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Hero & Zero: Olema asks for help saving the whales while grocery stores are up prices

HERO: Turtle Island Restoration Network, a conservation organization headquartered in Olema, plans to file a lawsuit under the Endangered Species Act to reinstate rules to protect endangered sperm whales from mile-long drift gillnets in waters off California. The National Marine Fisheries Service allowed temporary regulations to expire on Aug. 6 that required a certified observer to be on board vessels fishing in deep waters likely to be inhabited by sperm whales. If one sperm whale was seriously injured or killed, the regulation required the closure of the fishery. “Endangered whales should not be dying cruel deaths in California driftnets to provide high-priced swordfish steaks for our dinner plates,” said Todd Steiner, executive director of Turtle Island Restoration Network. Support their efforts to save the gentle giants at www.seaturtles.org.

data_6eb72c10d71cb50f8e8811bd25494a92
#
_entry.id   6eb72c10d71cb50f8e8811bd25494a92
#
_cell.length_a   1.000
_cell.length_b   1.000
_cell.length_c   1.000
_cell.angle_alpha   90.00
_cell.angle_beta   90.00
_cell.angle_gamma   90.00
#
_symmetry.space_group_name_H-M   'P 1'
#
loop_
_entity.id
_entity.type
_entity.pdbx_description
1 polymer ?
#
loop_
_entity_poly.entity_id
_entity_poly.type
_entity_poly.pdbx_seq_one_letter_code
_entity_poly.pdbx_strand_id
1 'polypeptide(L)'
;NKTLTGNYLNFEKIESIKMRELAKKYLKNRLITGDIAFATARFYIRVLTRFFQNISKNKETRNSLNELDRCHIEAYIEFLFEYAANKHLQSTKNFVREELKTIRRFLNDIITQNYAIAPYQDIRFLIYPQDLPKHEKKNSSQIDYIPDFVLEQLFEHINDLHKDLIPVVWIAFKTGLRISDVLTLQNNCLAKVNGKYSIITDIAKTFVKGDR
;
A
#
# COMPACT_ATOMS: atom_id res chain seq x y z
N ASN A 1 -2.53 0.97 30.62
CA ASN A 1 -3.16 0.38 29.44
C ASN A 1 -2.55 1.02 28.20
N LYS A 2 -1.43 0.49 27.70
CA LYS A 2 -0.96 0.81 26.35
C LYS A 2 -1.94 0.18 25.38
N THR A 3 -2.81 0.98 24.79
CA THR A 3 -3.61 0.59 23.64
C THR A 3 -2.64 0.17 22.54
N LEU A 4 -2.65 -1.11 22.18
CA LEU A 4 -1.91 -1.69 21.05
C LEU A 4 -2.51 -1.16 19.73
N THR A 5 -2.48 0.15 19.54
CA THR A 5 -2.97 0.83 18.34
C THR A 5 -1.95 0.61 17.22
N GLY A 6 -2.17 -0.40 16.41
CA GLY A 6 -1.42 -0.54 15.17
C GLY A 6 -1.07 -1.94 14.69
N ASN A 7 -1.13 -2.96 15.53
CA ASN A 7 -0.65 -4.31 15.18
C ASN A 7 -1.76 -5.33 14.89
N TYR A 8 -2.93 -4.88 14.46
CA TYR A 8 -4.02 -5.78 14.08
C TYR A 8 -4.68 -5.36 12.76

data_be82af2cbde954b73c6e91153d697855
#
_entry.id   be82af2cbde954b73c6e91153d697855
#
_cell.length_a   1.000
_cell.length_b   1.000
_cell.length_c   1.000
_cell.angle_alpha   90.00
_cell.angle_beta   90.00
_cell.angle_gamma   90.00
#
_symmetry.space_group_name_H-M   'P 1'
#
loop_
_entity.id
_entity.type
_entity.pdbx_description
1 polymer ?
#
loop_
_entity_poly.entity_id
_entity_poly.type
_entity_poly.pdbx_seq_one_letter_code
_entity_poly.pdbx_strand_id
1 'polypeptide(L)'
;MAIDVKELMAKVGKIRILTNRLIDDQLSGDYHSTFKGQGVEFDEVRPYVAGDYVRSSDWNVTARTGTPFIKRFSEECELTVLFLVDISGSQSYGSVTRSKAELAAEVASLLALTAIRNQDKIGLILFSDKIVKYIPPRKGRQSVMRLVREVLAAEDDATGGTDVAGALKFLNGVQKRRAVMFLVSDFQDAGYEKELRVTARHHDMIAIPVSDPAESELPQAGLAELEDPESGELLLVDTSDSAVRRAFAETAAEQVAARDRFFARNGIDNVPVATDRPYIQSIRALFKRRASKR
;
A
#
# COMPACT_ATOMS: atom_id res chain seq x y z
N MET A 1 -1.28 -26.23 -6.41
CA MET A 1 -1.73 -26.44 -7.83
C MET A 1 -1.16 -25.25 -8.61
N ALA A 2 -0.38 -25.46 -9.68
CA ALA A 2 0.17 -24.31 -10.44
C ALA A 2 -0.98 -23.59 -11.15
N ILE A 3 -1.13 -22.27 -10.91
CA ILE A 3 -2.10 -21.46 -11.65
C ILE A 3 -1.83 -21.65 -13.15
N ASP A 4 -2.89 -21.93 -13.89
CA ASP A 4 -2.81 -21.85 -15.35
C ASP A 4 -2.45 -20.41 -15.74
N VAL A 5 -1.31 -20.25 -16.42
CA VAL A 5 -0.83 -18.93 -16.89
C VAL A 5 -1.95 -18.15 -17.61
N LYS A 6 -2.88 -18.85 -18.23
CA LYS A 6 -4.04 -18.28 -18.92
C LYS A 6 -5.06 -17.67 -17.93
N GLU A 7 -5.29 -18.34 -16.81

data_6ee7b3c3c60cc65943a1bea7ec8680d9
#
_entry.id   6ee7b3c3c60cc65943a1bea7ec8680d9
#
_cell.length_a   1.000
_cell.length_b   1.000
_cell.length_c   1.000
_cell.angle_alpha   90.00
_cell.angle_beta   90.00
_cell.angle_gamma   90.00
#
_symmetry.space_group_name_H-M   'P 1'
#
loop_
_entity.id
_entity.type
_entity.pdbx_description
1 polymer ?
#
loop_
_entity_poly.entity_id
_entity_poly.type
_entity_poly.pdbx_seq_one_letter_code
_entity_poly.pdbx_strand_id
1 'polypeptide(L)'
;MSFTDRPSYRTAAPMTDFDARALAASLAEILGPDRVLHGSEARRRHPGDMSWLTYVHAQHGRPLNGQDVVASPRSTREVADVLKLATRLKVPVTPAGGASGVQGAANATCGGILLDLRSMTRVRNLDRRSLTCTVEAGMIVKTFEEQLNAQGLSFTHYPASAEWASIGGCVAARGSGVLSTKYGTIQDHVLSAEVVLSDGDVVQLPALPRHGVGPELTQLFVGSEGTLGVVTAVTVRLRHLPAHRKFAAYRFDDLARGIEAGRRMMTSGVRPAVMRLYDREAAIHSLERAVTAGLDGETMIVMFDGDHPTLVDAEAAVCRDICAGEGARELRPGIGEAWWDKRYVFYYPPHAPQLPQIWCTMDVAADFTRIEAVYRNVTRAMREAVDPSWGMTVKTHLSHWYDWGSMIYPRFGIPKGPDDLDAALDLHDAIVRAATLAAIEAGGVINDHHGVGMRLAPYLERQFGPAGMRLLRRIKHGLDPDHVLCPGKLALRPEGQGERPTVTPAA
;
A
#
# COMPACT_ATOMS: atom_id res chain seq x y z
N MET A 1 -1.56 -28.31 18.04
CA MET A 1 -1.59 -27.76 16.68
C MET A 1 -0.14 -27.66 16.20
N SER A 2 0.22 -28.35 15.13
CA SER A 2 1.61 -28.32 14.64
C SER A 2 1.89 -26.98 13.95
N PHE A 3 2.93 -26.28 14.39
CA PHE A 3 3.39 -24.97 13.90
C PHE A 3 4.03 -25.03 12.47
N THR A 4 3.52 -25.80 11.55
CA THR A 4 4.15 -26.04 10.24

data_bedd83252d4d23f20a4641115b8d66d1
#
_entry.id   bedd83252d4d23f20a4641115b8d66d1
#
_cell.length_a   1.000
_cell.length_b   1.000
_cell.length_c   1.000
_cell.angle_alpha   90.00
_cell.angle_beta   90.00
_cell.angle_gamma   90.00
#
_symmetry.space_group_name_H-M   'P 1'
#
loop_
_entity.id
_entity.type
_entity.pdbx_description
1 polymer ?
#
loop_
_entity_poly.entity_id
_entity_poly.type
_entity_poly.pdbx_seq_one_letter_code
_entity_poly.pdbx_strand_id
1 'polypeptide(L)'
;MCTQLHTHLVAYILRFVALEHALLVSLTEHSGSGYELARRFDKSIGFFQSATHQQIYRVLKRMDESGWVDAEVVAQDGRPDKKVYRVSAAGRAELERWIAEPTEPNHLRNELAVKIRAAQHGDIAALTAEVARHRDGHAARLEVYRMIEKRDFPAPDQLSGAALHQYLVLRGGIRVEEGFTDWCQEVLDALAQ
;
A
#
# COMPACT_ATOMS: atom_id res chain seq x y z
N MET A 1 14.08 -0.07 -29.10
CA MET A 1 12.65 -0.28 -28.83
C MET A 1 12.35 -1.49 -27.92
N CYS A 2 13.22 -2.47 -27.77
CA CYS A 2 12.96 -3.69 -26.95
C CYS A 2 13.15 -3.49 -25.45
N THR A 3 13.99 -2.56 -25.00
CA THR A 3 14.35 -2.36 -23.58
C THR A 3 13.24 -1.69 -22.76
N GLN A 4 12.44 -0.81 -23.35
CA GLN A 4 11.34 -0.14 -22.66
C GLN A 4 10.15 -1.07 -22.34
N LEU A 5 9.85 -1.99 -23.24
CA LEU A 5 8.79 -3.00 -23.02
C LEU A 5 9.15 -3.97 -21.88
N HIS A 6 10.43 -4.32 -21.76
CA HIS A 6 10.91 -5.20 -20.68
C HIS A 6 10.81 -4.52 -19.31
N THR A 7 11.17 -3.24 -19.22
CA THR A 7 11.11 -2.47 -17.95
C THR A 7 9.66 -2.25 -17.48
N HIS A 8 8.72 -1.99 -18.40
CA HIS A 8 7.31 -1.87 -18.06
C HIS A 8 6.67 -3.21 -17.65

ZERO: Get the new game, The Price Isn’t Right, at your nearest Marin grocery store. Shoppers already have sticker shock when they carry out one bag of food that costs $50. Prepare for another jolt when you check your receipt. Although Sausalito resident Lois hadn’t purchased milk, she paid a milk bottle deposit at Mollie Stone’s in Sausalito. The big Whole Foods in Mill Valley charged her full price for cheese that was on sale for 50 percent off, an $8 difference. We checked out the Strawberry Safeway, where an end aisle display of chips had a 79-cent tag, yet we forked over $4.29. Fresh cherries, like other products, had no visible signage, but the whopping charge of $11.08 was 20 percent of our total tab.